The additional reporting year tax does not arise from current year taxable income. Instead, the process uses the partner’s reporting year tax return as a mechanism to report the tax increase or decrease that otherwise would have been reported on an amended partner return. This was designed solely as a matter of administrative convenience to make the filing of partner level amended returns unnecessary. The resulting positive or negative tax is the result of partnership adjustments from the amended return year.


Impact on the AMT Computation for Individuals


Noncorporate taxpayers have an AMT tax liability for a tax year when the "tentative minimum tax" as reported on line 9 of Form 6251 exceeds the taxpayer's regular tax liability as reported on Form 6251, line 10. The greater the excess of line 9 over line 10, the greater the AMT.  


Form 6251, line 10 is computed by taking Form 1040 or 1040-SR, line 16 and making certain adjustments. The instructions to Form 1040, line 16, provide that the total on line 16 includes several taxes including “Tax from Form 8978, line 14.” In other words, positive additional reporting year tax from a BBA AAR will increase current year regular tax for AMT purposes. Increasing regular tax on line 10 decreases the difference between tentative minimum tax on line 9 and regular tax and thus decreases (or in some cases eliminates) current year AMT. This taxpayer favorable change aroused little attention when it was added to the instructions in 2019. 


In 2021, the instructions to Part II, line 10 of Form 6251 were changed. They now provide that, “If you file Form 8978, Partner's Additional Reporting Year Tax, you will need to decrease the amount you report on Form 6251, line 10, by any negative amount reported on Form 8978, line 14 (treated as a positive number).” In the case of taxpayer favorable AARs, this results in a decrease to the amount on line 10 and, in many cases, creates or increases the current year AMT liability, despite the fact that the decrease arising from Form 8978 is generally caused by prior year changes to partnership items.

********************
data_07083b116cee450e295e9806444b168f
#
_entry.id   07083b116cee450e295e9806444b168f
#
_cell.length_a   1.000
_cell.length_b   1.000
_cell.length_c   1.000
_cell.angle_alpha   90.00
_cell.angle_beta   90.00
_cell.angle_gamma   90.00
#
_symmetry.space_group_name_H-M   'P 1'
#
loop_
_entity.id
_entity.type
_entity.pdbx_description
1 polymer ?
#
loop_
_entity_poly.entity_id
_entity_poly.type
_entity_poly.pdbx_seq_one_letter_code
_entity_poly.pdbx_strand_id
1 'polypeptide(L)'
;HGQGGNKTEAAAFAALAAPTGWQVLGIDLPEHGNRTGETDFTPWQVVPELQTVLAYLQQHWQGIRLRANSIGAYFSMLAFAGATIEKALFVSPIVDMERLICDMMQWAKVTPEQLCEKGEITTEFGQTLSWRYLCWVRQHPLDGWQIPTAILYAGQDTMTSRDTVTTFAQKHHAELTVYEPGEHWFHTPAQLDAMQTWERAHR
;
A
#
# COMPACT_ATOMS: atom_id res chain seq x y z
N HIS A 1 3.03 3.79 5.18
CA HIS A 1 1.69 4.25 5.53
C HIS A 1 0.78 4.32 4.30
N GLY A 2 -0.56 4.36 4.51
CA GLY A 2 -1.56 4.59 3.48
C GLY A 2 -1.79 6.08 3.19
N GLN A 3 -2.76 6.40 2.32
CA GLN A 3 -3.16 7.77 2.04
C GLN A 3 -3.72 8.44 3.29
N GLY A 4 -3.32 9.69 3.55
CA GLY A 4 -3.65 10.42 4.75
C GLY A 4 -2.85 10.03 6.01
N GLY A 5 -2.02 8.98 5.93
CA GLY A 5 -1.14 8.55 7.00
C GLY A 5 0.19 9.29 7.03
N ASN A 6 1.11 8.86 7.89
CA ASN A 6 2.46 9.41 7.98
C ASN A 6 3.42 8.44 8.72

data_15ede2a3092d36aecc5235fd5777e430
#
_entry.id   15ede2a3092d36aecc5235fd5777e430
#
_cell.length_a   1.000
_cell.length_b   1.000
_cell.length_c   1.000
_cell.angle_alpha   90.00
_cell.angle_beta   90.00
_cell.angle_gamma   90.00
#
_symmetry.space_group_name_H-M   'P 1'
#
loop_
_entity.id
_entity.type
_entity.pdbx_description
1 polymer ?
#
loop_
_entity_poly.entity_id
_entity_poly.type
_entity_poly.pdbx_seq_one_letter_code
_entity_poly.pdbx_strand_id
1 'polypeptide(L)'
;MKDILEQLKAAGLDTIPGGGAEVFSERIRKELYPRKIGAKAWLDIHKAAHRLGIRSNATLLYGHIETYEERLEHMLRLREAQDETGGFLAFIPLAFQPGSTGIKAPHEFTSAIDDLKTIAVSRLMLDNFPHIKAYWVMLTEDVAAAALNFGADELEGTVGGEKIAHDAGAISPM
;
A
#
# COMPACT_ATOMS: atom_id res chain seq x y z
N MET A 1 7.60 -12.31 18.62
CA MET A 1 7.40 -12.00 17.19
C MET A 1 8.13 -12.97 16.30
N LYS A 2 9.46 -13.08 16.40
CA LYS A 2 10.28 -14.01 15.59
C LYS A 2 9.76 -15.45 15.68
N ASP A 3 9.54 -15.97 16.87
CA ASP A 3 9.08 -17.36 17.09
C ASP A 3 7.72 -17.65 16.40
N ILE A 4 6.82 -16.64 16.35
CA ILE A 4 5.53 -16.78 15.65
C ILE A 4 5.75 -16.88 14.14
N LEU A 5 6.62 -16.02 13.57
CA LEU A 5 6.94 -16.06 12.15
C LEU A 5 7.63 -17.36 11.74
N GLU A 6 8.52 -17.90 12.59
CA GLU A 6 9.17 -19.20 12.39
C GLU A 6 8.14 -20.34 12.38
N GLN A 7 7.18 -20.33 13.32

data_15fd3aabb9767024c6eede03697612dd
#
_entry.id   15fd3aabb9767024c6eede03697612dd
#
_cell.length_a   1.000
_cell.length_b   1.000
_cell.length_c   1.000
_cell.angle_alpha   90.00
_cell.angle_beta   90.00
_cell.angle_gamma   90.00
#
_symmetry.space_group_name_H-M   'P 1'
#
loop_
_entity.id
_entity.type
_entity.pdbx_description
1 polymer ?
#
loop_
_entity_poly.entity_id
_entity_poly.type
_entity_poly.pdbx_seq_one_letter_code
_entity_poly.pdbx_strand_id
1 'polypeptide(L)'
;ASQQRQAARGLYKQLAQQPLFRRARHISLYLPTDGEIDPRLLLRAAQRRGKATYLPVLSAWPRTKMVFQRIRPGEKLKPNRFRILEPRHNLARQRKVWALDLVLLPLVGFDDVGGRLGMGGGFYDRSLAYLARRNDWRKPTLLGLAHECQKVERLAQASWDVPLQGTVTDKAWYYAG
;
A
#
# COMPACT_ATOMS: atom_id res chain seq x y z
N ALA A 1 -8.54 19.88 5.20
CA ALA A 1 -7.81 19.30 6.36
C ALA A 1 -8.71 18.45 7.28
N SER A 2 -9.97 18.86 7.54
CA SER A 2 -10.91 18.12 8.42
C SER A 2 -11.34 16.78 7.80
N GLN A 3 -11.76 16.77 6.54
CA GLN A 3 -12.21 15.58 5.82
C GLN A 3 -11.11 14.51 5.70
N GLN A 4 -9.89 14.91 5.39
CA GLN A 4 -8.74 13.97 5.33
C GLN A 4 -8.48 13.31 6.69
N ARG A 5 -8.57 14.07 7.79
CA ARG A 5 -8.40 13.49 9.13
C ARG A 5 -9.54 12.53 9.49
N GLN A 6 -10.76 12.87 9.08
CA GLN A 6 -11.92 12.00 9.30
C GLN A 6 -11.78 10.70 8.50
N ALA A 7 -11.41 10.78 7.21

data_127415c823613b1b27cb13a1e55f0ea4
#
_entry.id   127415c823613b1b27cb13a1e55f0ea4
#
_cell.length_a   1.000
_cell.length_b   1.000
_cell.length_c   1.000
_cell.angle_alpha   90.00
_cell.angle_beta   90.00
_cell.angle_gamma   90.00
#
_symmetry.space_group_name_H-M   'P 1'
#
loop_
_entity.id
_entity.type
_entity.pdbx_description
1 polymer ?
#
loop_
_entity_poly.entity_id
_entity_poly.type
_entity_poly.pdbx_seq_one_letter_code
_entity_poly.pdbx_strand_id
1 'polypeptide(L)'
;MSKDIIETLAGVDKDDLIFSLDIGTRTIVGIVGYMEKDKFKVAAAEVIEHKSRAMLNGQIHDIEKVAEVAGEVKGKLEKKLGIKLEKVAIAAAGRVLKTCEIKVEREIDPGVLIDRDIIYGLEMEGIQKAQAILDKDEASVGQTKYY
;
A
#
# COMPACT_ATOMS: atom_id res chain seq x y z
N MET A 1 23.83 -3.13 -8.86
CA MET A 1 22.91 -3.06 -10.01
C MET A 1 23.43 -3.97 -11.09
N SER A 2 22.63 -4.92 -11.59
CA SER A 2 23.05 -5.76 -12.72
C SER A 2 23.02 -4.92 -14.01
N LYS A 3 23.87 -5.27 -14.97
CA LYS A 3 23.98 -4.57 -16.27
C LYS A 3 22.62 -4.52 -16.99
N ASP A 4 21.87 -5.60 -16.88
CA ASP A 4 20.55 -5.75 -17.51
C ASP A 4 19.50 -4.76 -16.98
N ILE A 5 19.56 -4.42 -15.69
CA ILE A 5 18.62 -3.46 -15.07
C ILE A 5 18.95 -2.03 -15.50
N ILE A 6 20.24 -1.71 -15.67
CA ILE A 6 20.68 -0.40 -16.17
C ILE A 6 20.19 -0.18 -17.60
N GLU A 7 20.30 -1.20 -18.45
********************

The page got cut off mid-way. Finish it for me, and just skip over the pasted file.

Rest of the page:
Need for Guidance


These changes were not discussed publicly and came to light primarily in 2021 when preparers noticed unexpected increases in AMT liabilities. The only apparent authority for including positive or negative additional reporting year tax in regular tax for AMT purposes is found in the Form 6251 instructions. There are no examples in the regulations or sub-regulatory guidance providing for this result. In late 2022, some tax professionals asserted that the IRS’s position, as set forth in the 2021 Form 6251 instructions, was technically flawed. See “Tax Pros Question IRS Stance on Push-Outs and AMTTax Notes, Oct. 14, 2022. Despite criticism in the tax press, the Form 6251 instructions remain unchanged.   


Bill Wilson

No guidance, to my knowledge. I was recently on a panel with an IRS National Office Passthroughs Attorney where we briefly discussed the topic. She seemed to think the AMT statute makes its applicability clear. However, you can see from the Tax Notes article there is wide disagreement in the tax community.

Vince Hannigan

Has any guidance been issued? I have a client that has a big push out credit, but may not benefit from it due to the AMT. I see that the draft instructions to the Form 6251 still say to decrease the regular tax by the credit.